Gov't won't classify proxies as 'sophisticated' (Update)
(AP) -- The U.S. government has dropped - for now - a plan to classify the use of "proxy" servers as evidence of sophistication in committing a crime.
Proxy servers are computers that disguise the source of Internet traffic. They are commonly used for legitimate purposes, like evading Internet censors and working from home. But they can also be used to hide from law enforcement.
The Washington-based U.S. Sentencing Commission was considering a change to federal sentencing guidelines that would have increased sentences by about 25 percent for people convicted of crimes in which proxies are used to hide the perpetrators' tracks.
But after digital-rights advocates complained that the proposed language was too broad, the commission struck the controversial language from the amendments it voted on Wednesday.
The commission declined to comment, saying it hasn't yet submitted to Congress its formal reasons for the amendment language.
The Justice Department supported the proposed amendment as a way to hand down stiffer sentences for people who set up elaborate proxy networks - sometimes in multiple countries - to commit crimes and hide their identities.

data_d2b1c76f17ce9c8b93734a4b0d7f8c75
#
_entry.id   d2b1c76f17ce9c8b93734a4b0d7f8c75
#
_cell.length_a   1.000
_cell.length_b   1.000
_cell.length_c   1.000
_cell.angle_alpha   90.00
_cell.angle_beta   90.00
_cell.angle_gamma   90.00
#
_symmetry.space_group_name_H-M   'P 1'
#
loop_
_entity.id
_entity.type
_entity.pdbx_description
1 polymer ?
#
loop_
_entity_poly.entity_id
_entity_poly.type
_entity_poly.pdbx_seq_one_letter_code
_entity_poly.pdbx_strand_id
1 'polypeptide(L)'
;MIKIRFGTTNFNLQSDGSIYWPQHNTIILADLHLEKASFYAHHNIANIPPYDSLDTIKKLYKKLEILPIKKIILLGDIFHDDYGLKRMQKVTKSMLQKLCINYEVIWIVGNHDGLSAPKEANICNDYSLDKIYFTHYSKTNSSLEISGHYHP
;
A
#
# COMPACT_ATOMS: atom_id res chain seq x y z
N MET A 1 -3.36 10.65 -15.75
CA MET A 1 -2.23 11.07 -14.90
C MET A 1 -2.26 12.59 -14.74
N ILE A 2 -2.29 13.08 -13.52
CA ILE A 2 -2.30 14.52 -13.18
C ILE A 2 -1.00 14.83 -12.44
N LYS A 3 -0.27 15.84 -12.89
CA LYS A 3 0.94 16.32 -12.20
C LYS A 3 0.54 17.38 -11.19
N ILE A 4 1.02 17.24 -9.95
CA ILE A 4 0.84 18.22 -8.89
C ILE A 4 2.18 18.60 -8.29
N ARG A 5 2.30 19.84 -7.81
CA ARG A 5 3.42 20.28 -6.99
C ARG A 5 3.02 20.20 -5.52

Detectives often hit a dead end in following a criminal's Internet traffic through a big proxy network because it's hard to win cooperation from some foreign governments and Internet providers to get access to the proxy computers used as relay points.
Digital-rights advocates said the amendment would have sent a chilling message about using a common technology that is often encouraged as a safer way of using the Internet. They wanted language clarifying that the amendment only applied to people who used a proxy specifically to commit a crime.
A proxy only broadcasts its own numeric Internet Protocol address to the outside world, while the IP address of the person routing traffic through it disappears. Tapping into legitimate proxy networks is relatively easy, since many companies offer the service online for free.
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